Mauricio Matos lives out a dream

Mauricio Matos swings for the fences as a member of the DeWitt Clinton Governors. His strong hitting and leadership abilities as a catcher led to his selection by the Kansas City Royals at this year’s MLB Draft. - Photo by Walter Pofeldt

From a DC Governor to a KC Royal, Mauricio Matos is living out a dream as a high school baseball star one moment to a major league prospect the next. 

Matos, who did not return inquiries for comment, was taken in the 10th round of the MLB Draft by the Royals and recently came to terms with the ball club after an amazing high school season where he led the PSAL A Division with a .612 average. 

The Clinton catcher, originally from New Rochelle before moving to Florida and then coming to the Bronx this season, had first worked out for the Royals the same day the Governors ended a Cinderella run in the playoffs with a semifinal loss.   

Coach Robert Miller did not hold ill will toward the senior, whose strong bat and patience behind home plate helped lead the young team to the improbable playoff run, but originally questioned whether or not Matos was ready for what lies ahead. 

“I thought he would have done real well having one year of junior college baseball under  his belt before he attempted a run with a major league team,” said Miller.  “That was just my take.”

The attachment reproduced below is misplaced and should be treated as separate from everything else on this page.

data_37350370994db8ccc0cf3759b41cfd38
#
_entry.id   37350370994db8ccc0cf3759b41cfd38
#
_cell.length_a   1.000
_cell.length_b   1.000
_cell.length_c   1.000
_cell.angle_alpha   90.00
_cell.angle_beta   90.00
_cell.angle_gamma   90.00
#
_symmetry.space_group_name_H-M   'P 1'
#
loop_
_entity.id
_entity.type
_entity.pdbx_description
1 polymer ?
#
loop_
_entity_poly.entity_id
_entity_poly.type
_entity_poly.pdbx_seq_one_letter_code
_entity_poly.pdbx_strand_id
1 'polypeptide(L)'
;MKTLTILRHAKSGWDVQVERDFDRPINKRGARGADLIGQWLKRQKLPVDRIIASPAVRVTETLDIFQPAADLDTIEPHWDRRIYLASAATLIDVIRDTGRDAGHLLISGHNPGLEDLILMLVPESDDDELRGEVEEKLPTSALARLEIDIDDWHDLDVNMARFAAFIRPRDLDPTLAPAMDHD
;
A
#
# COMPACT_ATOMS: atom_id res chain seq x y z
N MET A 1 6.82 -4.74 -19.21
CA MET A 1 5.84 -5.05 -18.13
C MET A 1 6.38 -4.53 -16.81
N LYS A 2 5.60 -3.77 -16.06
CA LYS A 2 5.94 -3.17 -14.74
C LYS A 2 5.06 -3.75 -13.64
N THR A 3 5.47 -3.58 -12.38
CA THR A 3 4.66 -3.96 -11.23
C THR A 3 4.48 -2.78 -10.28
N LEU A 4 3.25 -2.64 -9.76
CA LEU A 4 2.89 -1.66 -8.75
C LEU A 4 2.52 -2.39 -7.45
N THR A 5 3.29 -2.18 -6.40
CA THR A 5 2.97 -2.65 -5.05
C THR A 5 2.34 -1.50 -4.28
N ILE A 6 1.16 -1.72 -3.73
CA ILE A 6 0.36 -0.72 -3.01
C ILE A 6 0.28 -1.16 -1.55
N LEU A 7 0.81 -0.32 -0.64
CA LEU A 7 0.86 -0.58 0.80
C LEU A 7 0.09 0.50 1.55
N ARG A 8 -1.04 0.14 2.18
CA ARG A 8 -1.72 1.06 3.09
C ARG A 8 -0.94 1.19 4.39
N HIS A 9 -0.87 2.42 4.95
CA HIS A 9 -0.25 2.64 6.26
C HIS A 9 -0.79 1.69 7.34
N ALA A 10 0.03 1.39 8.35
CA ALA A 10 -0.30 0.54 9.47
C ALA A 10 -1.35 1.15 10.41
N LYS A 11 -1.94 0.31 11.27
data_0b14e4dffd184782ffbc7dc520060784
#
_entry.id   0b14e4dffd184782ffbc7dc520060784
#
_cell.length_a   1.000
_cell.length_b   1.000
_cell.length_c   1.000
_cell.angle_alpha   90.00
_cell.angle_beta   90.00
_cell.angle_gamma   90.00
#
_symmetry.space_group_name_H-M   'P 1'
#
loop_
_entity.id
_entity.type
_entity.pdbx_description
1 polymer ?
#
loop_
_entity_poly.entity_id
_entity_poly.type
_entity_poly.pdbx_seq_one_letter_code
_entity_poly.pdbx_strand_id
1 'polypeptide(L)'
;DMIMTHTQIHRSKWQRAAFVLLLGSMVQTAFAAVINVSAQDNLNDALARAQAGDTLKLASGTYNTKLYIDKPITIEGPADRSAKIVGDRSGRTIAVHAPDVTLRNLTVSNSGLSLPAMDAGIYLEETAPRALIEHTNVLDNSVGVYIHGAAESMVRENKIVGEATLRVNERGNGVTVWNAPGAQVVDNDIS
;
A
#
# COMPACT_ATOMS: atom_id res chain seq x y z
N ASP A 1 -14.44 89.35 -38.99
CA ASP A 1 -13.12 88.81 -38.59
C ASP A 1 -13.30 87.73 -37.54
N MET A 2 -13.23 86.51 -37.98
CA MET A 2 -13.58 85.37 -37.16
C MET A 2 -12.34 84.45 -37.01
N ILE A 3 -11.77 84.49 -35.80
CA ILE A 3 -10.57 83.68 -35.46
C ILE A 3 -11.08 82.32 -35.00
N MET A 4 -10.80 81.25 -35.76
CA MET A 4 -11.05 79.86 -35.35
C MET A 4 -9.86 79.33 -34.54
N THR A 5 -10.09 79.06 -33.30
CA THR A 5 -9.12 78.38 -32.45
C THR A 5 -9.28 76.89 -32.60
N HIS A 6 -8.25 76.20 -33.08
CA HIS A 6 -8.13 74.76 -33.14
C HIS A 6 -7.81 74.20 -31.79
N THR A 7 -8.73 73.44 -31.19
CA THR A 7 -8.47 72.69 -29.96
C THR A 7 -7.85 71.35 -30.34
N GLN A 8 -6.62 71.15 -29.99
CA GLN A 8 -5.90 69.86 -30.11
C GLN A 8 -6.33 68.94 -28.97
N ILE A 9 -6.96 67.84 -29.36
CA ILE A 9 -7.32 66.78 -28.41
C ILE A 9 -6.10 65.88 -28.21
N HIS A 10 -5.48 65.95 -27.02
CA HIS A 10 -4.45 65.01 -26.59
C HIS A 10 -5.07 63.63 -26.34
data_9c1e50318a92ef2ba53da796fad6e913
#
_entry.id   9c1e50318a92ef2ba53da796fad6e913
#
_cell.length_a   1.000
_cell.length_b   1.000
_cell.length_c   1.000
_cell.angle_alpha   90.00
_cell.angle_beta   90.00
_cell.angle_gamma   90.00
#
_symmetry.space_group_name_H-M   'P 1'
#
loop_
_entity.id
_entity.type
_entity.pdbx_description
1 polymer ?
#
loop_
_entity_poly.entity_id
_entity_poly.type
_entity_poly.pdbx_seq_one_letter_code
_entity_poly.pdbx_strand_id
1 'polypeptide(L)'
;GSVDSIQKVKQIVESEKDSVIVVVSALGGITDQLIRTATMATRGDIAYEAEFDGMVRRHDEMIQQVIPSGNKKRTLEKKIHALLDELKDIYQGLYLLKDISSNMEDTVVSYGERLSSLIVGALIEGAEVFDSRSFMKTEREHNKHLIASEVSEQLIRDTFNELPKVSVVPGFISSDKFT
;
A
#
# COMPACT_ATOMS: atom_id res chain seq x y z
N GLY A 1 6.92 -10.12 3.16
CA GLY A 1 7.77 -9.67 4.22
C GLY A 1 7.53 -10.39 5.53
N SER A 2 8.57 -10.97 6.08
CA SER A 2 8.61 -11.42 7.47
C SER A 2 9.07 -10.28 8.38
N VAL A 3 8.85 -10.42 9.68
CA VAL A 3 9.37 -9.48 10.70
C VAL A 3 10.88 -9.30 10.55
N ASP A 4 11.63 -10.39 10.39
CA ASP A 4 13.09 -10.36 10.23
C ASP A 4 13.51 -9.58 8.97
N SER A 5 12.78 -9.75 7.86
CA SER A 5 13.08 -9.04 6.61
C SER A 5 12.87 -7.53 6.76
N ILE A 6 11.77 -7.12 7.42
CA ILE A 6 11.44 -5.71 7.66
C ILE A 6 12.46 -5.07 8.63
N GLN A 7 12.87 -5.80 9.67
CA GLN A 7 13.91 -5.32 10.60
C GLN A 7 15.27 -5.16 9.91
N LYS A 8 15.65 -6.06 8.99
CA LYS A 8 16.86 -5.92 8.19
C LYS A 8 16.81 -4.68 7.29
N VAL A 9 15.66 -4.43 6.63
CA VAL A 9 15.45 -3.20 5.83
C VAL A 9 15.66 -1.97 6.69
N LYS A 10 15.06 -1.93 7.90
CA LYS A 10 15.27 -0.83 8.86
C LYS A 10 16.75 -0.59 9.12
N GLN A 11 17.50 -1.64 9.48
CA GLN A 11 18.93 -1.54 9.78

But in recent conversations with the player and his coaching staff, Miller is singing a different tune, believing Matos will be afforded all the opportunities to improve his game and make an impact for the Kansas City ball club that made stars of George Brett, Bo Jackson and Frank White, among others. 

“With the way they have the minor league system structured, I think he is going to be ok,” said Miller.

Matos, who also had 27 RBI’s and 14 stolen bases, brought more than physical attributes to the team, helping to discover several pitching prospects, including Wagas Ali, who turned a solid outing against Lehman into a full-time starting position.  Miller credits Matos for taking the time with pitchers and keeping them calm in tough situations.  For Miller, Matos was a true student of baseball. 

“A lot of city kids have the physical abilities to play the game, but do not understand the little nuances of baseball that make a big difference,” said Miller, offering as an example, Matos’ ability to read pitchers to make up for his lack of speed.

The Clinton coach states that he rarely had to tell Matos what to do in a game, adding that, for the most part, he left him alone, and the future big league star responded with some big moments for the team, especially as a hitter. 

“You could tell he’s practiced for a long time,” said Miller.  “He has a lot of power and is quite the hitter. He really came through for us.”

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